MR Dictionary

As Mendelian randomization (MR) becomes more commonplace in clinical guidelines and drug development, the MR Dictionary aims to provide useful definitions and descriptions for undertaking, understanding and interpreting MR studies to a wide, inter-disciplinary audience – both those new to MR and those who are experienced in its use but who want to remain up to date.

The MR Dictionary was borne from discussions with course and conference attendees, colleagues, and collaborators, all of whom were keen to have a publically available and easy-to-use platform that provided an overview of MR theory, methodology and interpretation.


We'd like to thank Tim Frayling (University of Exeter, UK), Rachel Freathy (University of Exeter, UK), Jackie Lane (The Broad Institute, USA), Neil Pearce (London School of Hygiene & Tropical Medicine, UK), Martine Rutter (Manchester University, UK) and Jess Tyrrell (University of Exeter, UK) for their useful comments on a draft of the MR Dictionary. We thank all who were involved in these discussions.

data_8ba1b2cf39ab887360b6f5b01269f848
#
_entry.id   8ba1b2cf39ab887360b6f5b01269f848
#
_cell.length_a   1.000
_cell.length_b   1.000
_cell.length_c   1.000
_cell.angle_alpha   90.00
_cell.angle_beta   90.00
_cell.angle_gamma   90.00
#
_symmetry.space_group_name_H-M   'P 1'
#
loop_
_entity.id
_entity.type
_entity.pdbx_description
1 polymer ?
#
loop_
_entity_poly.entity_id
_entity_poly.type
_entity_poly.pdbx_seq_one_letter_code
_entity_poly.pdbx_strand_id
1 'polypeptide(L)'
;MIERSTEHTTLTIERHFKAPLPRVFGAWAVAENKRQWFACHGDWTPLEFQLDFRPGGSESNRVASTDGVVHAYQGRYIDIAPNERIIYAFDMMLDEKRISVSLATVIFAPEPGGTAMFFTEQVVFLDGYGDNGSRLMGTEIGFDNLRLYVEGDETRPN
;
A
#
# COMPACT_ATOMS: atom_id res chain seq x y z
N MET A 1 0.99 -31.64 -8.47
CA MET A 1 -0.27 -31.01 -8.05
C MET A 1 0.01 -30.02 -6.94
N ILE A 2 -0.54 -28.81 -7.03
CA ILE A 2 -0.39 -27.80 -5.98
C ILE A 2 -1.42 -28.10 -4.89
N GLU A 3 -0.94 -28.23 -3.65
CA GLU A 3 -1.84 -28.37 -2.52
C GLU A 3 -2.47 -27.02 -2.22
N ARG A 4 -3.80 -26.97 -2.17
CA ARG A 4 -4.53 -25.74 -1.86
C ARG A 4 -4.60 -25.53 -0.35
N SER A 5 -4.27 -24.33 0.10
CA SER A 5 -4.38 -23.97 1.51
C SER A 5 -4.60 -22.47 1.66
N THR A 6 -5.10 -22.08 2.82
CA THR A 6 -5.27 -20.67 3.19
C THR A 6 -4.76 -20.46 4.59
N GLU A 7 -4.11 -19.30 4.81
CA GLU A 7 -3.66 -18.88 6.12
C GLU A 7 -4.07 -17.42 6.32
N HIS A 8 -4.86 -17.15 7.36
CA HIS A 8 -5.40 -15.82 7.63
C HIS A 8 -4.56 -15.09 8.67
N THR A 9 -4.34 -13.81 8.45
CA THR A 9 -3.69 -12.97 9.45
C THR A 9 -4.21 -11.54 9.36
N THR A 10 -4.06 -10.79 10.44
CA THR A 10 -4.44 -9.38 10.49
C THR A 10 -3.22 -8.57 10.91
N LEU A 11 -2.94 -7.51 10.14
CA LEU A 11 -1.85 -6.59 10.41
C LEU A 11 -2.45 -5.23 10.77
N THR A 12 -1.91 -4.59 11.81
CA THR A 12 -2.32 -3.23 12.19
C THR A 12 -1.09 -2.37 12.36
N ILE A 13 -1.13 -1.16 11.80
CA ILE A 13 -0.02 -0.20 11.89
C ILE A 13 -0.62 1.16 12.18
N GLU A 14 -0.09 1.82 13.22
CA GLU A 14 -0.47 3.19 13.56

• Kaitlin Wade
  • Deborah Lawlor
  • Maria Carolina Borges
  • Tom Palmer
  • Fernando Pires Hartwig
  • Gibran Hemani
  • Jack Bowden.

Production Team

  • Kaitlin Wade
  • Deborah Lawlor
  • Stuart Church
  • Kieren Pitts
  • Claire Webster
  • Serena Cooper


Creation and development of the MR Dictionary was funded by the Medical Research Council (MRC), the University of Bristol, the MRC Integrative Epidemiology Unit, the NIHR Biomedical Research Centre at University Hospitals Bristol NHS Foundation Trust, the British Heart Foundation, US National Institutes of Health, European Research Council, UK National Institute of Health Research, the Wellcome Trust, the Elizabeth Blackwell Institute for Health Research and the Royal Society. For more information on the MRC Integrative Epidemiology Unit, please see our website:


For general information about Mendelian randomization (MR), please peruse the following library of videos.

A two-minute primer on Mendelian randomization
George Davey Smith on "How our genes conduct randomised trials"